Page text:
News_archive

Embrace Innovation To Score High In Global Business Rankings – Najib

Sorry this entry isn’t available in the selected language

PUTRAJAYA, June 19 (Bernama) — Prime Minister Datuk Seri Najib Tun Razak has called on African and Caribbean nations to embrace innovation as a key priority to achieve a competitive edge globally and take their economies to new heights.

Urging them to shift away from the old way of doing things, he said that Malaysia, which incorporated innovation to ensure high productivity, was willing to join hands with them to drive their economies towards innovation and socio-economic transformation in achieving their national visions.

“There is no doubt that countries with knowledge and innovation-based economies score high in international business rankings,” he said in his keynote address at the Langkawi International Dialogue 2011 (LID2011) here today.

LID2011 is being attended by heads of government and state as well as ministers and officials from 15 countries from Africa and the Caribbean.

Citing South Korea and Taiwan, Najib said their remarkable economic resurgence, as well as the ability of Scandinavian countries to chalk up the highest per capita incomes in the world despite small populations and small domestic economies, were due to their heavy investments in innovation, specialisation and internationalisation of their large-scale research facilities.

In line with this, the move by Malaysia last month to set up the Global Science and Innovation Advisory Council (GSIAC) in New York helped it to gain an insight into a diverse network through which Malaysian companies and institutions could connect with their counterparts abroad.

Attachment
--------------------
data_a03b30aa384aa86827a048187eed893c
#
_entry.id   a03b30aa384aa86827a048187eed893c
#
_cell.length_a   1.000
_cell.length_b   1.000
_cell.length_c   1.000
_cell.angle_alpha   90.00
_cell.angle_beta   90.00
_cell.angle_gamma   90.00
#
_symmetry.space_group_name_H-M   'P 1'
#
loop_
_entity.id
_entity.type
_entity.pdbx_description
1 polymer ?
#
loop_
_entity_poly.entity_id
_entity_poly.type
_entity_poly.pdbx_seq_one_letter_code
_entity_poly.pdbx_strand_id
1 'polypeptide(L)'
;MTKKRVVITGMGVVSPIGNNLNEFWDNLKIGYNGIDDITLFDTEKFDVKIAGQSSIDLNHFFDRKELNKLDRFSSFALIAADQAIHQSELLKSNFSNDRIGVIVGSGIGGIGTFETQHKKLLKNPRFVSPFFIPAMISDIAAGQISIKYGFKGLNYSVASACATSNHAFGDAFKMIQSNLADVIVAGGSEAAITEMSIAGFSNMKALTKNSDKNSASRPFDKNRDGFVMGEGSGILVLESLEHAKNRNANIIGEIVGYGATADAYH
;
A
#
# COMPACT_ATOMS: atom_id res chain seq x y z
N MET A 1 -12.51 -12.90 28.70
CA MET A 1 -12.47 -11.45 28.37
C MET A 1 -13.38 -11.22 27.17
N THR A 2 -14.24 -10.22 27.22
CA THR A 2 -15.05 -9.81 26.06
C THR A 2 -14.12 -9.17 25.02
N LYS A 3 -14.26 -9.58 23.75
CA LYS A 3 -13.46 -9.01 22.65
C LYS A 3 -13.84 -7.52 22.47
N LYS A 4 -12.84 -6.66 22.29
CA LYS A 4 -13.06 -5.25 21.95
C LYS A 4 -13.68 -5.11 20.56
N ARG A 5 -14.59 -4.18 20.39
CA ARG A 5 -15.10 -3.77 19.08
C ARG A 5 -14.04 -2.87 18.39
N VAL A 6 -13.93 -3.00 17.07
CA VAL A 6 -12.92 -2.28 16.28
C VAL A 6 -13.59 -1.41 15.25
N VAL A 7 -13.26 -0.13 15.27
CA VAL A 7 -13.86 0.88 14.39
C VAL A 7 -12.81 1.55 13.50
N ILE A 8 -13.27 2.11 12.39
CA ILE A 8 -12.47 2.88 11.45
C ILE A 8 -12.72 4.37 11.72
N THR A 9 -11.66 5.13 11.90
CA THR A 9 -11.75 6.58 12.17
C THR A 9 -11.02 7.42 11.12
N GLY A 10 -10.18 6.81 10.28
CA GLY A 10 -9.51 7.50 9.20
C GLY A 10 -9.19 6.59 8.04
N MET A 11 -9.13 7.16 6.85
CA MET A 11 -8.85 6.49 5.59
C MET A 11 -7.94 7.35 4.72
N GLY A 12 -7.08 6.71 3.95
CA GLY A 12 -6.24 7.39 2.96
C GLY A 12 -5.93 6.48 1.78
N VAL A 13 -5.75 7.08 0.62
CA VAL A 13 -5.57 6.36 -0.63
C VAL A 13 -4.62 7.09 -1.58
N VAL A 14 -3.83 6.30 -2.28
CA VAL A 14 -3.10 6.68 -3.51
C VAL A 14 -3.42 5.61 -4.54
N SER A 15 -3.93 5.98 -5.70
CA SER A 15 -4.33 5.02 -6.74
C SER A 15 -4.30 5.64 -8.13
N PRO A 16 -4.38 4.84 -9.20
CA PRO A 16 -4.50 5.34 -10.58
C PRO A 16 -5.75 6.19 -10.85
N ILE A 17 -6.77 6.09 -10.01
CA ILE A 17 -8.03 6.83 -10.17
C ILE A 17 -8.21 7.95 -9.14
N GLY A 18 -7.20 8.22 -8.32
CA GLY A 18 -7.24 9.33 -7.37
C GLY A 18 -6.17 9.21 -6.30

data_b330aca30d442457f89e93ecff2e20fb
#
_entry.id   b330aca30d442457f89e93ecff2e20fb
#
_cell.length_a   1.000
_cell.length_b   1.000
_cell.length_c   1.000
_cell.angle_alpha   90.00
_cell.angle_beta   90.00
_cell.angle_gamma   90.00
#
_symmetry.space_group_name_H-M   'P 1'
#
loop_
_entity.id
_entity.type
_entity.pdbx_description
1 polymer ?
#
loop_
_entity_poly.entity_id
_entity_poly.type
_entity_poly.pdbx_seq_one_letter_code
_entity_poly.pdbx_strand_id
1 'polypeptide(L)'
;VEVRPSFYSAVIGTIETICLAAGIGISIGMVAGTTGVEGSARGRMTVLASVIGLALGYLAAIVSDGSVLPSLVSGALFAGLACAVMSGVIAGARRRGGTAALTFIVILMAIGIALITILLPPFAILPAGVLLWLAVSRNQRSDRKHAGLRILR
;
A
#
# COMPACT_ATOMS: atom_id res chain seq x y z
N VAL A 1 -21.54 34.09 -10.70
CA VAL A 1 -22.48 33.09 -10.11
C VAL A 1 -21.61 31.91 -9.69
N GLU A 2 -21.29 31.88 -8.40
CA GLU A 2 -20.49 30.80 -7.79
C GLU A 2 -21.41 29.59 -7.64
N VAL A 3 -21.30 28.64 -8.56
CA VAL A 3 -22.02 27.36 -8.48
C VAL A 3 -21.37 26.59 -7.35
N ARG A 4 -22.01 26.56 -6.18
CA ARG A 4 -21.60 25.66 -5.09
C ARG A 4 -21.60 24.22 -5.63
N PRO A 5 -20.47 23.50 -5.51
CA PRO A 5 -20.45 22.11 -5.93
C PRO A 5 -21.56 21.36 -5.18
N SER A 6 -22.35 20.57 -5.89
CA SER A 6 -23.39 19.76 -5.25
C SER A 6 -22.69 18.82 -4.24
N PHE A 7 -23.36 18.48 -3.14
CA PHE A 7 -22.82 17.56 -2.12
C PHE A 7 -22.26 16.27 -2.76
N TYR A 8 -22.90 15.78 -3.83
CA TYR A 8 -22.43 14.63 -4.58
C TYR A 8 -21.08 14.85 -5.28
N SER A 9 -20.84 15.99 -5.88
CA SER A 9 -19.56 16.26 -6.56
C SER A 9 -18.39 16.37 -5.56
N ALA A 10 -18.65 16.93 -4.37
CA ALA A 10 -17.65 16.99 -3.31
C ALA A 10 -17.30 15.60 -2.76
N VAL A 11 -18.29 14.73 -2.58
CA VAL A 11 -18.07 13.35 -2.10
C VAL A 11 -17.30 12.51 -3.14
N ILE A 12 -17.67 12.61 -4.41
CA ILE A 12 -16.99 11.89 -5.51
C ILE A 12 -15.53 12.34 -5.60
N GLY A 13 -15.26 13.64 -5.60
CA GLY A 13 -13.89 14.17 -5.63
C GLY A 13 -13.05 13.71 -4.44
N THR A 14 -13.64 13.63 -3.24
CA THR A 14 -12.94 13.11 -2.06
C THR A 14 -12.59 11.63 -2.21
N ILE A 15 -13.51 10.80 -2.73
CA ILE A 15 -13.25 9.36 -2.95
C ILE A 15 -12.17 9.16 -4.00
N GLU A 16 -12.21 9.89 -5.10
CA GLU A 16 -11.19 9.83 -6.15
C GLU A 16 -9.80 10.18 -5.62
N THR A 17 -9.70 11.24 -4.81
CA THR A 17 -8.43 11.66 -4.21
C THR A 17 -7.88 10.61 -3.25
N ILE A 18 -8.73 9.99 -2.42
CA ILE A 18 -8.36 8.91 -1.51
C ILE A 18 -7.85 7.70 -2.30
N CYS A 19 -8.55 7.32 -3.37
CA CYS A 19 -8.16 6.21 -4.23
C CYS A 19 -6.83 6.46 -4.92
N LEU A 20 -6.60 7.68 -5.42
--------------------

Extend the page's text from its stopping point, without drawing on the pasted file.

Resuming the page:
Chaired by Najib, the GSIAC meeting brought together leaders from government, industry and academia who offered fresh perspectives on the best ways to drive the global economy towards innovation and socio-economic transformation.

Najib told the Putrajaya gathering that as prime minister, he was “determined to see Malaysia become an enterprising and dynamic innovation nation”.

“I have no doubt that a highly-evolved innovative ecosystem would increase the socio-economic status of our society and improve the quality of life of our citizens. But to achieve that goal we must tap into the experience of successful nations and learn from their successes,” he said.

“We can foster a similar collaboration with our friends from Africa and the Caribbean,” he said in an offer which clearly resonated with the theme of this year’s LID — “Enhancing Smart Partnership For Socio-Economic Transformation.”

LID2011 is being held for the first time in Putrajaya due to requests by African leaders at the last Southern African International Dialogue in Uganda, indicating that they wanted to see developments in Putrajaya as well as Cyberjaya.

This year’s dialogue is being attended by African leaders such as Zimbabwe’s President Robert Mugabe, Prime Minister Pakalitha Bethuel Mosisili of Lesotho, Swaziland Prime Minister Barnabas Sibusiso, Ugandan Vice-President Edward Sekandi and Kenyan Vice-President Stephen Kalonzo.

Also present were Deputy Prime Minister Tan Sri Muhyiddin Yassin, former prime ministers Tun Dr Mahathir Mohamad and Tun Abdullah Ahmad Badawi and Foreign Minister Datuk Seri Anifah Aman.

Najib also called on countries to incorporate appropriate technologies in the context of their national development for optimal benefits in view of the fact that massive infusion of advanced technology from industrialised countries had resulted in increasing socio-economic woes in developing countries.

The problems include poverty and rising unemployment due to the incorporation of capital-intensive technology, and migration to urban areas causing over-population as people seek better living conditions.

“We cannot deny that technology has influenced economic growth, but there is a need for us to assess individually whether the technology we are employing is optimal for us,” he said.

The Malaysian leader added that appropriate technology as a development approach was intended to solve such socio-economic problems, especially in the rural and informal sectors.

It is also intended to raise productivity and income outside the advanced technology sector to enable development throughout the population.

“In addition, we need to develop a concerted plan to develop rural areas. I believe that this is a potential area for discussion and cooperation in the future,” said Najib.

Source : Bernama

Leave a Reply